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Gifting shares

A shareholder may want to gift shares at some point, most typically to a family member. This means the shareholder transfers shares to another person for nil value.


Transfer process

As with a share transfer for value, a gift of shares will require a stock transfer form. As the gift is by nature a transfer for nil value, the transfer will not create a stamp duty liability. Once the gift is completed, the original shareholder’s share certificate in respect of the gifted shares will be cancelled, and a new share certificate will be issued to the recipient. The company will also need to update its statutory books.

It is important to check the company’s articles of association (and any other documents such as a shareholders’ agreement) before making such a gift, as the transfer must comply with any processes within them and these documents might include restrictions on gifting shares, including to whom you can gift them. The board will need to resolve to approve the transfer and a shareholder resolution may also be required to waive any pre-emption rights.

Under the Vestd platform articles of association, a shareholder can transfer shares to a Permitted Transferee (as defined therein) subject to the consent of a majority of the Directors. Such transfer will not require a shareholder resolution. Any shareholder proposing to gift shares to a person who is not a Permitted Transferee will be required to follow the pre-emption provisions at article 16 of the Vestd platform articles of association. This involves notifying the company of the proposed transfer, and the company offering the shares to existing shareholders pro-rata to their existing shareholdings on the same terms as they are being offered to the proposed recipient of the gift. The shareholders may choose to buy none, some or all of the shares that are proposed to be transferred. The shareholders may waive their pre-emption rights using a shareholder resolution.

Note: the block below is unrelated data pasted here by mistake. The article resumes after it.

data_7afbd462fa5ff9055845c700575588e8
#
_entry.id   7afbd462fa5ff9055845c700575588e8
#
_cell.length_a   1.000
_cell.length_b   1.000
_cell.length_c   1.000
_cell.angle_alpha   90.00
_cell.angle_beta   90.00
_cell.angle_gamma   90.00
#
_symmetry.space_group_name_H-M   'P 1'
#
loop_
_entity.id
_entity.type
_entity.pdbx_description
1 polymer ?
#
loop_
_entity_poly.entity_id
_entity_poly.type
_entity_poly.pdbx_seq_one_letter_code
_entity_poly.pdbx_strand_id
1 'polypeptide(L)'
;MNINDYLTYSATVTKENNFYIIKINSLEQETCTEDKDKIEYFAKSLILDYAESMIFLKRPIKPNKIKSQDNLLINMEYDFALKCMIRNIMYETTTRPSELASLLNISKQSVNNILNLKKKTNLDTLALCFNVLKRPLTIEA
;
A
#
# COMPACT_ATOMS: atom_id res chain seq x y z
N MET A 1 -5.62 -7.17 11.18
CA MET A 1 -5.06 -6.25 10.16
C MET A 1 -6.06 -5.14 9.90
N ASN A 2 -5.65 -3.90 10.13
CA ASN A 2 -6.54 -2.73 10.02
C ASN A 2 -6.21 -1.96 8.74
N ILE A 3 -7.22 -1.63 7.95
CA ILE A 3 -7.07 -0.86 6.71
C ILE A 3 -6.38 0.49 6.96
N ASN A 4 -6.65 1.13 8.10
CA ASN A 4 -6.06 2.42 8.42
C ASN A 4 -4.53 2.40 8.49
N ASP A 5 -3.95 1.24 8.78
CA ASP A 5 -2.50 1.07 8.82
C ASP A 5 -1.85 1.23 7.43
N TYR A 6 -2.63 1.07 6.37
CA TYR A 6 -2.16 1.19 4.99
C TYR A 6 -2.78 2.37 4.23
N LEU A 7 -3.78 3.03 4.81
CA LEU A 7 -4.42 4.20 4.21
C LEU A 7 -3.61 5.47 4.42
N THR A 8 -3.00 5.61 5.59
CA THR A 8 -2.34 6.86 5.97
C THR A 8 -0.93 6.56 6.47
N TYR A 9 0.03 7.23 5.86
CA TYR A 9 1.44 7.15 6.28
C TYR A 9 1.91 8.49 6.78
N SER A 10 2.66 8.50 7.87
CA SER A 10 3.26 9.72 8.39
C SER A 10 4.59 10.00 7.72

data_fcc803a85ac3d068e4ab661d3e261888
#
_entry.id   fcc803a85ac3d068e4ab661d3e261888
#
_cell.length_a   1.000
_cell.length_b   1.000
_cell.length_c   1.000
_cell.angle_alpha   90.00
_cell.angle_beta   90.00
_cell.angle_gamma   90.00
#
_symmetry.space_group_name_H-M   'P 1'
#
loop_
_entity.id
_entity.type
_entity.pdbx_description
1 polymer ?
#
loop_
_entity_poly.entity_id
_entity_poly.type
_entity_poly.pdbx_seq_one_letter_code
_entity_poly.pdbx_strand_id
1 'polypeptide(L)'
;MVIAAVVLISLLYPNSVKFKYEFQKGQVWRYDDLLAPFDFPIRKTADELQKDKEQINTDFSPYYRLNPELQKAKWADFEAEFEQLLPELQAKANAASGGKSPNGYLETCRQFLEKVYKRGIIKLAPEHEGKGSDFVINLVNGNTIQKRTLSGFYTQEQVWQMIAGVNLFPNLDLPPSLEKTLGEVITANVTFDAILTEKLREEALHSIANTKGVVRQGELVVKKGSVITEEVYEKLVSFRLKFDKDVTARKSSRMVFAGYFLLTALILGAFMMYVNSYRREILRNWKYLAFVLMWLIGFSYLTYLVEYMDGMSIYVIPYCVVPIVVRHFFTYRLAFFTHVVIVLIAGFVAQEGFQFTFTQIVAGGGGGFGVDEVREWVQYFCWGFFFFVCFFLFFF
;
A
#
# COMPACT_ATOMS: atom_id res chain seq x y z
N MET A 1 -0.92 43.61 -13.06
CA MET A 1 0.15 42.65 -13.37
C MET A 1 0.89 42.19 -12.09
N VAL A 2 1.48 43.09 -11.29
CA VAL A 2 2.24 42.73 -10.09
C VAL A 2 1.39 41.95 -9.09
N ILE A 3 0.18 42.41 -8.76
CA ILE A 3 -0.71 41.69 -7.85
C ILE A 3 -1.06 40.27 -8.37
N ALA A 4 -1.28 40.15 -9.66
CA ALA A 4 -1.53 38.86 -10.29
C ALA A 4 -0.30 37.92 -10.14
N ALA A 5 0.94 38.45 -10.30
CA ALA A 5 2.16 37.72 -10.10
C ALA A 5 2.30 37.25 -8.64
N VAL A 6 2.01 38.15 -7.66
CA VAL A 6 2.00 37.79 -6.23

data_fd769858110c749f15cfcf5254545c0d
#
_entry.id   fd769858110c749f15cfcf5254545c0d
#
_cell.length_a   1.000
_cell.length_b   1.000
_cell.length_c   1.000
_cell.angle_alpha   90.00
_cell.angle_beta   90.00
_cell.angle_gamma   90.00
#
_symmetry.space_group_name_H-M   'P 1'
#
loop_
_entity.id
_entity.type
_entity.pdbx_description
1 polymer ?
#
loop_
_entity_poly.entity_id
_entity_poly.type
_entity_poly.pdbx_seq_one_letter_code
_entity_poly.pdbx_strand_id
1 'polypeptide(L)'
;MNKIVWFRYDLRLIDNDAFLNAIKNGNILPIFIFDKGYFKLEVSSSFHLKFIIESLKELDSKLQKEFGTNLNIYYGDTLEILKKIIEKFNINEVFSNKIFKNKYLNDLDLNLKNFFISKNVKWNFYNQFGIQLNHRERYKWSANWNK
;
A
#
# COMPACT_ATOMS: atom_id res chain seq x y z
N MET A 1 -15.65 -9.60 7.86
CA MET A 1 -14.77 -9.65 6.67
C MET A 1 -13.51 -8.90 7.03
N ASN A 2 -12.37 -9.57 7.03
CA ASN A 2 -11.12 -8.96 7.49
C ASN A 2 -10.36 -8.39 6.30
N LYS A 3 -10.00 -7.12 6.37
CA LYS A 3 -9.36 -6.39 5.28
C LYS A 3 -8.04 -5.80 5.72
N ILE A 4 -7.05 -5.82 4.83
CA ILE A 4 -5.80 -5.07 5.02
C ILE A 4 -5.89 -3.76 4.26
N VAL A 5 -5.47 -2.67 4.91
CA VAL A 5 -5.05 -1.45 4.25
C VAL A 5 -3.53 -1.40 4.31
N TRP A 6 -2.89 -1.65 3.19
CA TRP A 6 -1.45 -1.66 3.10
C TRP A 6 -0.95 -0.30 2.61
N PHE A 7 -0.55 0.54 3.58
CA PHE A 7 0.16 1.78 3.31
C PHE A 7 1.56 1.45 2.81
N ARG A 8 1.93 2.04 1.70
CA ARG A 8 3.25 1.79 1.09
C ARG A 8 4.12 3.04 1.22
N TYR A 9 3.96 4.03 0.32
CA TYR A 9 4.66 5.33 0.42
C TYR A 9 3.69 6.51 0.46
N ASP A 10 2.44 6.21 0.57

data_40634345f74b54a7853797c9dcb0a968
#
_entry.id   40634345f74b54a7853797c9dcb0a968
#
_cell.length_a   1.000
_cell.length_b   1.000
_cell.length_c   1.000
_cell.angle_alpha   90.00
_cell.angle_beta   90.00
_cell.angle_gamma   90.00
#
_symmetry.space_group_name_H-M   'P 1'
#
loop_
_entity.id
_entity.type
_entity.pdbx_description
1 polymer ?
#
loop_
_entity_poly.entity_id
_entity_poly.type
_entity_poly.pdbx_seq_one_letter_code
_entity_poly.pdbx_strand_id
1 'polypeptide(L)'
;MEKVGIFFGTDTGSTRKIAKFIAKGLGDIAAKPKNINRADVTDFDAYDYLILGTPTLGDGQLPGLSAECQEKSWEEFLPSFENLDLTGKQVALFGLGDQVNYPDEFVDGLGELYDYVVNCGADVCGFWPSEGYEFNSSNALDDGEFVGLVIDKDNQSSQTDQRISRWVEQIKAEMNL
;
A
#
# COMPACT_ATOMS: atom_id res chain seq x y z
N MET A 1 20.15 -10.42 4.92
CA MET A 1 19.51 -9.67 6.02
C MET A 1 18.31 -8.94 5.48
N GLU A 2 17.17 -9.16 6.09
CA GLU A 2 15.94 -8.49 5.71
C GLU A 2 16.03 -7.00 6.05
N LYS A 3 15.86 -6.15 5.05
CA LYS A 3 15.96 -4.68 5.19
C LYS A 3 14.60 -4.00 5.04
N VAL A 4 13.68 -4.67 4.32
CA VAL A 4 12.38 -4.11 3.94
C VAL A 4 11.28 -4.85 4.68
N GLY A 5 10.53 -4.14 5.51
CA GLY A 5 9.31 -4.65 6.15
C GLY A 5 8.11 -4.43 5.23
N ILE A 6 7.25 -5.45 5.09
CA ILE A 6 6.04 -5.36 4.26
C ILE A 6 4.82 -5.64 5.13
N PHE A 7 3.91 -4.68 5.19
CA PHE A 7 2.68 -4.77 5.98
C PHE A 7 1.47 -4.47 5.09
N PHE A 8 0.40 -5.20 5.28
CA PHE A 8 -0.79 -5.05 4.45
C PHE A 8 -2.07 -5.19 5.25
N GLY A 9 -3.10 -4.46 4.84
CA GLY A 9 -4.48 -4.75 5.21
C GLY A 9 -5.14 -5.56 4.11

Tax implications

If shares are being gifted to the shareholder’s spouse/civil partner or a charity, it will be considered a disposal of shares and will give rise to capital gains tax. The amount of tax payable will be calculated based on the difference between the value of the shares at the time the shareholder bought them and the value at the time they gift them. HMRC has set up a calculator to help shareholders know how much capital gains tax they will pay. Tax liabilities may vary depending on an individual's circumstances and professional tax advice should always be sought.

 

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